At Fresh Air I had to ask for a stepladder to check out the Mingus records! The records-to-floor-space ratio here is definitely top-tier (much like the Mingus discs) and there are even stacks outside the shopfront, guarded from the elements by the translucent roof of Sapporo’s famous Tanukikoji shopping arcade. Jazz, rock, and soul are the order of the day here, and given that it’s been thriving in this location since 1995, it’s fair to say that Fresh Air is giving the people exactly what they want. Bowie’s Low was playing as I digged, and among the records I took away was a 1976 Japanese mono pressing of Mingus’ Pithecanthropus Erectus (¥1,500) whose jacket looks extra cool thanks to the wabi-sabi touch of its now slightly faded obi

Disk Evans

Turns out the 75-year-old owner of this tiny jazz record shop in the suburbs of Sapporo is not an unlikely Evans-san but rather a lifelong fan of the great Bill Evans who started collecting the pianist’s records as a teenager and has ultimately amassed a “perfect collection” (his words) of Evans originals. That means he literally possesses at least one copy of every record Bill ever appeared on. And all original presses! Of course, this collection is stored safely at home, out of view, but what you’ll find in the Disk Evans store is a fine array of jazz records mostly mint or near-mint at prices so reasonable you’ll be saying “Good Evans!” and cursing yourself for such a terrible pun. The in-store sound system, a vintage Kenwood direct-drive deck and a pair of ancient Altec speakers, will massage your ears as you browse.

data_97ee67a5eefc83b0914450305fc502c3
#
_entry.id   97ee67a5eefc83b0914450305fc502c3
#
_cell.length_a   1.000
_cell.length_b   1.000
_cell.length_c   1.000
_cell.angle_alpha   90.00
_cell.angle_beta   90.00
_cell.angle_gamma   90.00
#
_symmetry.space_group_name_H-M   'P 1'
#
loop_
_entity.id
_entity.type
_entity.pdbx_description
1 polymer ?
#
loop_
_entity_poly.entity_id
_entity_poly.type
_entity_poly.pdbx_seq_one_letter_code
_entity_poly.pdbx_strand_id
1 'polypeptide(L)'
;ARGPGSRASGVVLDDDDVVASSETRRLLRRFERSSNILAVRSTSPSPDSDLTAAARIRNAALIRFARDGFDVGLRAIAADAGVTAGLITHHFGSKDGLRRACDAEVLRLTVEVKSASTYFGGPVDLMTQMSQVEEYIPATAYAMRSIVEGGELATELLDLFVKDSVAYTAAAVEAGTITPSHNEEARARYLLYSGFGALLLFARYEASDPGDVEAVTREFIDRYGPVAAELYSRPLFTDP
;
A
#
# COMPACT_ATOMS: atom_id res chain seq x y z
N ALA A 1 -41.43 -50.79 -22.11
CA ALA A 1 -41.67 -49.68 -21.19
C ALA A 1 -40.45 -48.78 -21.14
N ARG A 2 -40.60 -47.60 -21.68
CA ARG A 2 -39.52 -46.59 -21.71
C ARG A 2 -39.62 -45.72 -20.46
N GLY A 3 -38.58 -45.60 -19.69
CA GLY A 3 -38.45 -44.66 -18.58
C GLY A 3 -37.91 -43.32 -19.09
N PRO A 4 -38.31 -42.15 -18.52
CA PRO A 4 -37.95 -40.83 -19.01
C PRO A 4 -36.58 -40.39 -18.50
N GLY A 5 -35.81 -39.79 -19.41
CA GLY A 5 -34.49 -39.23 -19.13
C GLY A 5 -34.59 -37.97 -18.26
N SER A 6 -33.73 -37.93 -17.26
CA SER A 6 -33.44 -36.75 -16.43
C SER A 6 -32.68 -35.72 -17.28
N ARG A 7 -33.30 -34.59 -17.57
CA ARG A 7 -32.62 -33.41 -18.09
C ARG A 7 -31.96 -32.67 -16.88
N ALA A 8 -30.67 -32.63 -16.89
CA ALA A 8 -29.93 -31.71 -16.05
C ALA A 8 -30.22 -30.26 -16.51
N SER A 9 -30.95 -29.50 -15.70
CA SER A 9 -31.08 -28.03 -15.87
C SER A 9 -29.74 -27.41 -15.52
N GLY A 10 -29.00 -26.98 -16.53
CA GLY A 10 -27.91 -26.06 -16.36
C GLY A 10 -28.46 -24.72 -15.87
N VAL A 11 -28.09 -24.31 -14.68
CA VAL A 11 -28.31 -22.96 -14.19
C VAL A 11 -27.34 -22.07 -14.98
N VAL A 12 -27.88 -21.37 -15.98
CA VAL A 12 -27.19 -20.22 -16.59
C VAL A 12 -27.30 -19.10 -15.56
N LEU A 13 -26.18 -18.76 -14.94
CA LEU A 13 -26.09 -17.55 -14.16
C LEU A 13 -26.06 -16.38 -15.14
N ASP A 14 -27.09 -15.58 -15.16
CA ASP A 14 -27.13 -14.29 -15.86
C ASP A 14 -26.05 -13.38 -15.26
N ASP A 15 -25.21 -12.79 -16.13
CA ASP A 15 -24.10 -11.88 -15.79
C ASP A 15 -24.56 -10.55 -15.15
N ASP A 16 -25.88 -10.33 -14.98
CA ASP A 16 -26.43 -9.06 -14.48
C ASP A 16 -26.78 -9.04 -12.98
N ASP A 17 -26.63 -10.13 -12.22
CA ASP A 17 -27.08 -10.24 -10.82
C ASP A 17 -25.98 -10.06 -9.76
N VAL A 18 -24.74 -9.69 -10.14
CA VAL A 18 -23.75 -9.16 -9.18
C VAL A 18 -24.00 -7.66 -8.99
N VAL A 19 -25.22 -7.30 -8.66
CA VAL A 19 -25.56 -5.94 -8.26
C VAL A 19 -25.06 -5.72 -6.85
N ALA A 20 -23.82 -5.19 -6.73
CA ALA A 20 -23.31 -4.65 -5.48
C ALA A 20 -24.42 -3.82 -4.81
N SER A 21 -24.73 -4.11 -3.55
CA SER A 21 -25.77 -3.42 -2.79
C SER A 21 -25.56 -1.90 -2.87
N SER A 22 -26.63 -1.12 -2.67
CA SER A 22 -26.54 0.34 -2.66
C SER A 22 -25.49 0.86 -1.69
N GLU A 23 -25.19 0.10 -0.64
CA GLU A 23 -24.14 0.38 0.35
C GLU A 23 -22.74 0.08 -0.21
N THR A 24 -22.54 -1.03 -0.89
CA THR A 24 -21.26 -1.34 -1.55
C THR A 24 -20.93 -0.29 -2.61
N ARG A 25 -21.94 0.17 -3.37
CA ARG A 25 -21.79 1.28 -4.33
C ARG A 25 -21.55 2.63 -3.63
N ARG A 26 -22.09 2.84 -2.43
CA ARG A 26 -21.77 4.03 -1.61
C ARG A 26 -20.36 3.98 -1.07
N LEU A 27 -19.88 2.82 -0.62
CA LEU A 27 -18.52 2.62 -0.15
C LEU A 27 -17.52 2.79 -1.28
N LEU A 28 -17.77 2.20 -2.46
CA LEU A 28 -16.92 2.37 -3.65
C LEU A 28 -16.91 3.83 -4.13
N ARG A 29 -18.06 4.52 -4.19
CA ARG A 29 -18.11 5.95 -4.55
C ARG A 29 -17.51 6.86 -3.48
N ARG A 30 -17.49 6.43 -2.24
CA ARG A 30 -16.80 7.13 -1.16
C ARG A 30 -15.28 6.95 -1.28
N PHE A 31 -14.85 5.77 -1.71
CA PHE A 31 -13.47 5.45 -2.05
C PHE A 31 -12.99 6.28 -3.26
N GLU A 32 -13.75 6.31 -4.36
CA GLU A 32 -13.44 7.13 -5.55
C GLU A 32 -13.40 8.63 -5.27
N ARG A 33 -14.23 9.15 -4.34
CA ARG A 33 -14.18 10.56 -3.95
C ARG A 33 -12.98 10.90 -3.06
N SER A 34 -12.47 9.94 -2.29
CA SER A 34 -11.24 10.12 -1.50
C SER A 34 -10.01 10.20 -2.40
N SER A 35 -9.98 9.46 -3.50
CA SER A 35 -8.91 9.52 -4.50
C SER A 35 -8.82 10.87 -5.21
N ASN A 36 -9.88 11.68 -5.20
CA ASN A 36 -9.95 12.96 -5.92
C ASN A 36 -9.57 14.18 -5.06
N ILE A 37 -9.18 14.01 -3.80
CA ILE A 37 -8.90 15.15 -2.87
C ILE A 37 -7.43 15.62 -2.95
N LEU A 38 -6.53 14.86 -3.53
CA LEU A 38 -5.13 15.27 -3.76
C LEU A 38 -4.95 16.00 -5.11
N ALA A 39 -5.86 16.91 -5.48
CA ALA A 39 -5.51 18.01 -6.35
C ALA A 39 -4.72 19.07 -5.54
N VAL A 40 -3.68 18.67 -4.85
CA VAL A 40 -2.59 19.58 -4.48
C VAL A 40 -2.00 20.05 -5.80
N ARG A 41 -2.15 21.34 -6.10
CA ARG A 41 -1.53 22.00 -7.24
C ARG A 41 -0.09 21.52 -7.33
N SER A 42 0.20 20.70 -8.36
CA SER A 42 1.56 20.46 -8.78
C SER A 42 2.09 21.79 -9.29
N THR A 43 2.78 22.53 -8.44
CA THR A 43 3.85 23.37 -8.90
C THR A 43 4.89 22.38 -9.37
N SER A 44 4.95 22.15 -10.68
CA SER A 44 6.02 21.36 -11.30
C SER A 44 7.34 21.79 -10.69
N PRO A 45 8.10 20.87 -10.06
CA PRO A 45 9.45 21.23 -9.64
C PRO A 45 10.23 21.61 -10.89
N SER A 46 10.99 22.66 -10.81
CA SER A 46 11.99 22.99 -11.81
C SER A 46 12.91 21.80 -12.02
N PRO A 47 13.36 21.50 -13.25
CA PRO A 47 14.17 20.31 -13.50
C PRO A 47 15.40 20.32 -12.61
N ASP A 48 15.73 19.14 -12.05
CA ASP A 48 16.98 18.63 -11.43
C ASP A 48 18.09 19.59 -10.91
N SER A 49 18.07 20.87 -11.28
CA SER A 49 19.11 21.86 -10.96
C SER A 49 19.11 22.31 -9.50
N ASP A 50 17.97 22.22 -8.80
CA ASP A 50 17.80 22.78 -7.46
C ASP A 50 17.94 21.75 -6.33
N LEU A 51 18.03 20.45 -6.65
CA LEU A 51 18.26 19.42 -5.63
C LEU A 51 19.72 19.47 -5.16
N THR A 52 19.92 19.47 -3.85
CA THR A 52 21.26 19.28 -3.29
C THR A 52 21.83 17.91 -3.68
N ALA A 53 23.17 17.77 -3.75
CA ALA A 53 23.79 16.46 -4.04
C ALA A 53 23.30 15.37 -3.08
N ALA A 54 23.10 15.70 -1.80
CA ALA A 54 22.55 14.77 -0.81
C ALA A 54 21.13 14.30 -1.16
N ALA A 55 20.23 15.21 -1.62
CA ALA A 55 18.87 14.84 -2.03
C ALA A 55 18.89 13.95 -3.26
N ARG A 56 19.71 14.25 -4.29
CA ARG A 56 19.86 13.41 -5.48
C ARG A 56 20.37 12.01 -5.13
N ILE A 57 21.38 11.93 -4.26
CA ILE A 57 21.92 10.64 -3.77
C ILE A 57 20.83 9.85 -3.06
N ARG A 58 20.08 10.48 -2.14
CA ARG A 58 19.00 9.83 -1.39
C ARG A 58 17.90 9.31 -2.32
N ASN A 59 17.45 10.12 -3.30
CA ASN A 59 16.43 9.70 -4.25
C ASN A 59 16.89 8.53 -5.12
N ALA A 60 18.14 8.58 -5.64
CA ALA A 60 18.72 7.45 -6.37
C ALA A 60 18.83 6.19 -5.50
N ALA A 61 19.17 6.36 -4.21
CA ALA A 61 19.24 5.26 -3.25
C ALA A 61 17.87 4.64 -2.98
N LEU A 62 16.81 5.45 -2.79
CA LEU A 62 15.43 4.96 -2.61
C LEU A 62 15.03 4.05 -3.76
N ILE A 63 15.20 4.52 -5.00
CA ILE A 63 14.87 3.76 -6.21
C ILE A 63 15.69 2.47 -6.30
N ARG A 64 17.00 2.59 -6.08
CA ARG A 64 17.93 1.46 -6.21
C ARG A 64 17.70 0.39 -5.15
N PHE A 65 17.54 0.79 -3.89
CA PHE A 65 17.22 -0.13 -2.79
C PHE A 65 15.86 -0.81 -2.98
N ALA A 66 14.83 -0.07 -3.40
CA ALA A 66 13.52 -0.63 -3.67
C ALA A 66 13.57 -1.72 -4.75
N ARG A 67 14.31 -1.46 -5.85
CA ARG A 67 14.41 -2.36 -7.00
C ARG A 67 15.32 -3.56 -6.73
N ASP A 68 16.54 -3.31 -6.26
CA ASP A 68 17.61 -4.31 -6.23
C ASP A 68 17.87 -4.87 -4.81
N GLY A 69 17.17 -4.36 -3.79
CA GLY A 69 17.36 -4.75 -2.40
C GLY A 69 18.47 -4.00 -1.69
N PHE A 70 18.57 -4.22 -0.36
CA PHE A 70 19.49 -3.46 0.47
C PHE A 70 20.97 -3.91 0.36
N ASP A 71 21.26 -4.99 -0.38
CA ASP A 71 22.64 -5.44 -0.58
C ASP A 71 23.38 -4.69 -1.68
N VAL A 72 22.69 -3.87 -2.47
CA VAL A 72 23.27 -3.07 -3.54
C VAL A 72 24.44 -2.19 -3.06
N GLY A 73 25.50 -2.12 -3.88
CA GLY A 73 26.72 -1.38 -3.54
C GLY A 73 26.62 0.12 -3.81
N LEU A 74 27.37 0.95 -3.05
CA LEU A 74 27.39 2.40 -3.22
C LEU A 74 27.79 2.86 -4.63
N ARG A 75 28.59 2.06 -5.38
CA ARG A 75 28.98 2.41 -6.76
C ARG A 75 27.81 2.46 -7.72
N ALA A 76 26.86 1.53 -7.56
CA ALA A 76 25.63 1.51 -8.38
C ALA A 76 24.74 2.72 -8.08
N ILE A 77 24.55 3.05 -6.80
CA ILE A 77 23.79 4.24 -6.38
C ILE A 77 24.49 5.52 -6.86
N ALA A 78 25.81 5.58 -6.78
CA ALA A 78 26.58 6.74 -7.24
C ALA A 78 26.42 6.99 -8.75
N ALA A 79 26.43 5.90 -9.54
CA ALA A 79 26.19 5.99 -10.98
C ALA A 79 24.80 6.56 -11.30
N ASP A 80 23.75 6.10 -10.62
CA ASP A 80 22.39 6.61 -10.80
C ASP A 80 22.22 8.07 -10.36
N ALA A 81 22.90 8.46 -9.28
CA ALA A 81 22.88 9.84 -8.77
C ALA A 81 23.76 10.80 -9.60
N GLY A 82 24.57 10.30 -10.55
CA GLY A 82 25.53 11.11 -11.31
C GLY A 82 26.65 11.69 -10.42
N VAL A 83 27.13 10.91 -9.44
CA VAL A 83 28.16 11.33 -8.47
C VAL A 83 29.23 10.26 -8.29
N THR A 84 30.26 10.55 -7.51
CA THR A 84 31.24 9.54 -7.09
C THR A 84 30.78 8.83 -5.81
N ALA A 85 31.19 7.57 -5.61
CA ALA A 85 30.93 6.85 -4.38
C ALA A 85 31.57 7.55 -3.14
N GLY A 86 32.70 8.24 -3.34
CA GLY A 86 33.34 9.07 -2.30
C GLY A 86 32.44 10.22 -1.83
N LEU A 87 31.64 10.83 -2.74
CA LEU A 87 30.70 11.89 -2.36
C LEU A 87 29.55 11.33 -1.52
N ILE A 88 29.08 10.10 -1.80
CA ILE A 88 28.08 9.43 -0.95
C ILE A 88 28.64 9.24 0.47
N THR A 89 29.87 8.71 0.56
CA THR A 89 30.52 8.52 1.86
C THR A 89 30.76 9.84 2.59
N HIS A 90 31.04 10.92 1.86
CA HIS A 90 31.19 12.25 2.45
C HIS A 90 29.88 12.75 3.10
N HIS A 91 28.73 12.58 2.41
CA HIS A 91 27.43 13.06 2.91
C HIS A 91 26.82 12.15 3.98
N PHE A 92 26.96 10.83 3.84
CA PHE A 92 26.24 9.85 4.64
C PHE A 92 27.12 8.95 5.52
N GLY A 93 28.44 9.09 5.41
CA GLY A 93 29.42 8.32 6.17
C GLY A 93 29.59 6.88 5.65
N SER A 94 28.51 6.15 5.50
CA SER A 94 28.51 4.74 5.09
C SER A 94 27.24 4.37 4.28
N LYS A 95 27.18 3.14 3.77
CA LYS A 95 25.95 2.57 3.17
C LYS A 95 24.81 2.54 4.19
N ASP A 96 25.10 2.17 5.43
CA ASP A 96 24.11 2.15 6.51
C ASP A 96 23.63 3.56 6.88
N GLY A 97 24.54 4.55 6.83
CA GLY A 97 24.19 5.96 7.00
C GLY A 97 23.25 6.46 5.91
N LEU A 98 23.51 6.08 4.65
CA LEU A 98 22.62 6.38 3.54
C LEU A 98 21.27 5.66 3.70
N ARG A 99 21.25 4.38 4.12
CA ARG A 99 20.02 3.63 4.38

Beat Records

Beat Records is owned and run by a friendly English-speaking local who travels around the world from Sapporo to buy stock (Portland and London are among his preferred destinations). His shop is a short flight of steps down from street level but has windows poking above, giving the place a kind of subterranean mezzanine situation. The owner explained that he aims to recreate the vibe of down-to-earth record shops he’s visited in traditionally roots reggae-driven areas of England like Peckham (London), Bristol and Birmingham. And he succeeds. When I visited, the place was abuzz with conversation (not always a given in Japan) and there were temptingly under-priced records everywhere. I ended up taking home a mint copy of Pressure Sounds’ long-out-of-print Burning Spear: Spear Burning double-LP compilation for a mere ¥2,000.